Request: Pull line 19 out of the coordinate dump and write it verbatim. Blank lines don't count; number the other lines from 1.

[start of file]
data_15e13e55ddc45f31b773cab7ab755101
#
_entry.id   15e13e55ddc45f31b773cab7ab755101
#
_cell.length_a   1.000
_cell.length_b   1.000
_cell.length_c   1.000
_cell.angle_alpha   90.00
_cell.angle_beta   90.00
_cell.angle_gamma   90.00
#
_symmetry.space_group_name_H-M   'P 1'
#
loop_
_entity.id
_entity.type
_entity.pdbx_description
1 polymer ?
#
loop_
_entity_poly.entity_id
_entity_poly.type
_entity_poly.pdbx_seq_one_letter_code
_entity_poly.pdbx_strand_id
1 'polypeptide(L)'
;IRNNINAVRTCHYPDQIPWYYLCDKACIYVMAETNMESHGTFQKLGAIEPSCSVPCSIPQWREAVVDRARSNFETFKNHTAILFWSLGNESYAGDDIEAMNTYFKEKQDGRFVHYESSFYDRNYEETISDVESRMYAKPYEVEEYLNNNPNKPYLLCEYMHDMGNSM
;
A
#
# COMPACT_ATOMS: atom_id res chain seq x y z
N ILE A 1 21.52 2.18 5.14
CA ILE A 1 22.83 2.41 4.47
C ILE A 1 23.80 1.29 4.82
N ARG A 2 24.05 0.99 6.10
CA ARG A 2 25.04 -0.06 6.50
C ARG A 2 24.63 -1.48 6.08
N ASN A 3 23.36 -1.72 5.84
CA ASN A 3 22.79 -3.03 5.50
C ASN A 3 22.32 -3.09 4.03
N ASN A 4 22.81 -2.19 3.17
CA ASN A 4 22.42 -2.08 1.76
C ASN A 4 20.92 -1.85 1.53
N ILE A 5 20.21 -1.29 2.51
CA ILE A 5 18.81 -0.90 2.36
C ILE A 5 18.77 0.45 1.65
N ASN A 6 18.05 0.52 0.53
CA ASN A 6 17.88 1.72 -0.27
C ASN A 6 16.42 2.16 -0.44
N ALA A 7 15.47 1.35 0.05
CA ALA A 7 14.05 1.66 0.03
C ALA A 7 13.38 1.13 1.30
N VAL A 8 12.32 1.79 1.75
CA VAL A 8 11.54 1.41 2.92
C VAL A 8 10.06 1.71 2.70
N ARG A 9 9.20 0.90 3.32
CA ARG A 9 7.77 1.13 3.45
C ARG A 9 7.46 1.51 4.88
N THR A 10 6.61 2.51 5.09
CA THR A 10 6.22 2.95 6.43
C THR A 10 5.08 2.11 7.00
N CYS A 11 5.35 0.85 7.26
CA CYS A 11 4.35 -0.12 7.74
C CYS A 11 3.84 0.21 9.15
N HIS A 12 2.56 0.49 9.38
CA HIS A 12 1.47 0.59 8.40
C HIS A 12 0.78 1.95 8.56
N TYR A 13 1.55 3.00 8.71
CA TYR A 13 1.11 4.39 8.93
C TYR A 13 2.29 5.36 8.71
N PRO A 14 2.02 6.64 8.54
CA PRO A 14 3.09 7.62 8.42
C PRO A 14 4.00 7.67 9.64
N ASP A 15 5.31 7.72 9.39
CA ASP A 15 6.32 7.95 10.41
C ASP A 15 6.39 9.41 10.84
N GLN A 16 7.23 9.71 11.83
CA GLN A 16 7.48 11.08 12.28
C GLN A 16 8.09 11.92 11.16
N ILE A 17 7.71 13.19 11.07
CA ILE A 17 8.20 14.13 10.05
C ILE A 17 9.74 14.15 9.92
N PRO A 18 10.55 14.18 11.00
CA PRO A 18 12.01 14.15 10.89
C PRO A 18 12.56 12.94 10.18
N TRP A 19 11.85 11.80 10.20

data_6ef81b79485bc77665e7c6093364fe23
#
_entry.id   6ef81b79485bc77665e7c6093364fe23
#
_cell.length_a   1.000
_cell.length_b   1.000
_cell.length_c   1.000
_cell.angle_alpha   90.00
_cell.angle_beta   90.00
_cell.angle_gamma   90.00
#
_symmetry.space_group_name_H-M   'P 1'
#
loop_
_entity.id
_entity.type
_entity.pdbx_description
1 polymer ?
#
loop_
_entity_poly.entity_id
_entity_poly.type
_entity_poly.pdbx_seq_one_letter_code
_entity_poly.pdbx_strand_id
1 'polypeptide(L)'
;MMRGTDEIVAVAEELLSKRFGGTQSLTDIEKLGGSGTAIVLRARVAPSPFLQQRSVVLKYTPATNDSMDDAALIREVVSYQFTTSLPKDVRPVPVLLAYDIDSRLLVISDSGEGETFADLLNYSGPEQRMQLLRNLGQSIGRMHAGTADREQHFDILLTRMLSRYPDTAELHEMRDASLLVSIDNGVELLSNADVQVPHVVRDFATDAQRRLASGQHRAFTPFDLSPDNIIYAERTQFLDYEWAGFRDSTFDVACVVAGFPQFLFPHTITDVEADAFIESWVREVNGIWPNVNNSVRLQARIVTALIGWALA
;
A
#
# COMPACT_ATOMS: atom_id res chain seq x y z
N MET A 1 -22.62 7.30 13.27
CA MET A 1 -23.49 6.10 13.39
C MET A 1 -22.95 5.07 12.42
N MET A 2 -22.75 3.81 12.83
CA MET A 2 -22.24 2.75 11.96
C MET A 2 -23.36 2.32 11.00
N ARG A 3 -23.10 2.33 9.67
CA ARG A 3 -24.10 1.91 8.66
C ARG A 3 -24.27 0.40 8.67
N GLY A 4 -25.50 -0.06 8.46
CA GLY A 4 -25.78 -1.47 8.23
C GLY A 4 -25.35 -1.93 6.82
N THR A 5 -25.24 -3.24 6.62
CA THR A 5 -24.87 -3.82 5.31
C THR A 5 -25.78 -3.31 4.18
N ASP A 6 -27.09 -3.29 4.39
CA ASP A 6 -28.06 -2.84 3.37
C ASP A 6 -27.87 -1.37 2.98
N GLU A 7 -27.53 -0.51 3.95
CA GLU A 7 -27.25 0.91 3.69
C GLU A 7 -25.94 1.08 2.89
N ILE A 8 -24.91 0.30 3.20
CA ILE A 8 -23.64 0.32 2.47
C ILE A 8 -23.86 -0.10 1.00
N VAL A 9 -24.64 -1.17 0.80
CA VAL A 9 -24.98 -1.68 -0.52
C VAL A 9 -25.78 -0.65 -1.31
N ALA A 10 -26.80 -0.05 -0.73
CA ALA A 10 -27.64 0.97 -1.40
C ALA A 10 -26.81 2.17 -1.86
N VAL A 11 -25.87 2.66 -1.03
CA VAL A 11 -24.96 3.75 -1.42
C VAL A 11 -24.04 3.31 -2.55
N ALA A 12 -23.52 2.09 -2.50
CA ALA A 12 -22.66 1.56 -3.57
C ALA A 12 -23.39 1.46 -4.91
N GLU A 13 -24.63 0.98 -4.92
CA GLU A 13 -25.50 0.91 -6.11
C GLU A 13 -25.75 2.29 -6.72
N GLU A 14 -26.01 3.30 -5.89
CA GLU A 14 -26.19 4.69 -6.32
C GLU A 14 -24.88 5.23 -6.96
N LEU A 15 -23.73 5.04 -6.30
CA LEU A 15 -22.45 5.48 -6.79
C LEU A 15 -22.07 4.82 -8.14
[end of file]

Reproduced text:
#